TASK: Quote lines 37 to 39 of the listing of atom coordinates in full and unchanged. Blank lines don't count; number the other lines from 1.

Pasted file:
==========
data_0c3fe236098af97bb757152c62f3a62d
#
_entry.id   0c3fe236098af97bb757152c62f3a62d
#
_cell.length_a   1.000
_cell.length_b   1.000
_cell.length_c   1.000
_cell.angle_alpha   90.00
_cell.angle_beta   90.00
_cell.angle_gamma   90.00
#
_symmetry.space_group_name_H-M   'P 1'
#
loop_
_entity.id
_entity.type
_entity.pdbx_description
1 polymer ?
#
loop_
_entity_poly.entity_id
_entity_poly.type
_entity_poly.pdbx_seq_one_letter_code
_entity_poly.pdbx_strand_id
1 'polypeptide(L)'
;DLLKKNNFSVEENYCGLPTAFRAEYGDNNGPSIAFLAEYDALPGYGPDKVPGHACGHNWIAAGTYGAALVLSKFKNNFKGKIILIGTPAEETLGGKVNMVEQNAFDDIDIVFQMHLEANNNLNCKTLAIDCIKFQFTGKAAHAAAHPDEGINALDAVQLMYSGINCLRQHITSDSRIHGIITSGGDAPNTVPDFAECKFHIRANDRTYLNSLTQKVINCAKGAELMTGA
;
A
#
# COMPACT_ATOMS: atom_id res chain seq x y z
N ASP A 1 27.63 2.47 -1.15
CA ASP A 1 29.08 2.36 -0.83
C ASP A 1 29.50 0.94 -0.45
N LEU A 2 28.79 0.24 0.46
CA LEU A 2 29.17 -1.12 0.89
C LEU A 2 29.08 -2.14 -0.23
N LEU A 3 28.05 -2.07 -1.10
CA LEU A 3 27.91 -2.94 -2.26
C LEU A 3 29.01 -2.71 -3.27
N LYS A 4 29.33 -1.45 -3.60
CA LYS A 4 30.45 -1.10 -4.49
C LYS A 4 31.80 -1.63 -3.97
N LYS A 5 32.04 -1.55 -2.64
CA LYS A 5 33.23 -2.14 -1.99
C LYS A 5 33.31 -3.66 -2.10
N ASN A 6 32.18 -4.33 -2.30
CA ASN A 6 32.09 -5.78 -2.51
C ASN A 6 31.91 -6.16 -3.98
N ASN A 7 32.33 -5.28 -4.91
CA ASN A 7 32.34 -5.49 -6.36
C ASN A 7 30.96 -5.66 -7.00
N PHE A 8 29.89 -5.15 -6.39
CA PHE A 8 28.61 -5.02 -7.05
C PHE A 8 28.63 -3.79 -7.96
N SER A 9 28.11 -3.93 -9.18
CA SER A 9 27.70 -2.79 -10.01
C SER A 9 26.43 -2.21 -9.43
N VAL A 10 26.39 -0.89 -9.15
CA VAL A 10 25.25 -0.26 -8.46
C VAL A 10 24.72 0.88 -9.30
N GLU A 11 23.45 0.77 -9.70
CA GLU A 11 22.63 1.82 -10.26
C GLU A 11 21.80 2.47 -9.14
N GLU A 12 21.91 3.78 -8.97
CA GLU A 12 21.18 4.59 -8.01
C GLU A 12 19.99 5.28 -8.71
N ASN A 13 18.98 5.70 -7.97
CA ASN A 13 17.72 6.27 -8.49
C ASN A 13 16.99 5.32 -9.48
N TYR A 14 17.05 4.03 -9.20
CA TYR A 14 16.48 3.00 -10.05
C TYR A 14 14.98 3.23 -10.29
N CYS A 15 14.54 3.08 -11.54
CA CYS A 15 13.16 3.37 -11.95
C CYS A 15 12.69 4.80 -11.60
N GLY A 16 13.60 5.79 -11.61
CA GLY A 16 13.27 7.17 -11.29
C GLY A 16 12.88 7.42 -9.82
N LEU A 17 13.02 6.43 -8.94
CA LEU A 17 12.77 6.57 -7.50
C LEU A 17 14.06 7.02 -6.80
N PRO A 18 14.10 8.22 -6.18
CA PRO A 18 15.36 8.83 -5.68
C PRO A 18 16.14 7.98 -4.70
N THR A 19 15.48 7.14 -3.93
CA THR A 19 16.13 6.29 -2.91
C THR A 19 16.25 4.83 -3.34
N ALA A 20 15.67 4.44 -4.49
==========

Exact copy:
N LEU A 3 28.05 -2.07 -1.10
CA LEU A 3 27.91 -2.94 -2.26
C LEU A 3 29.01 -2.71 -3.27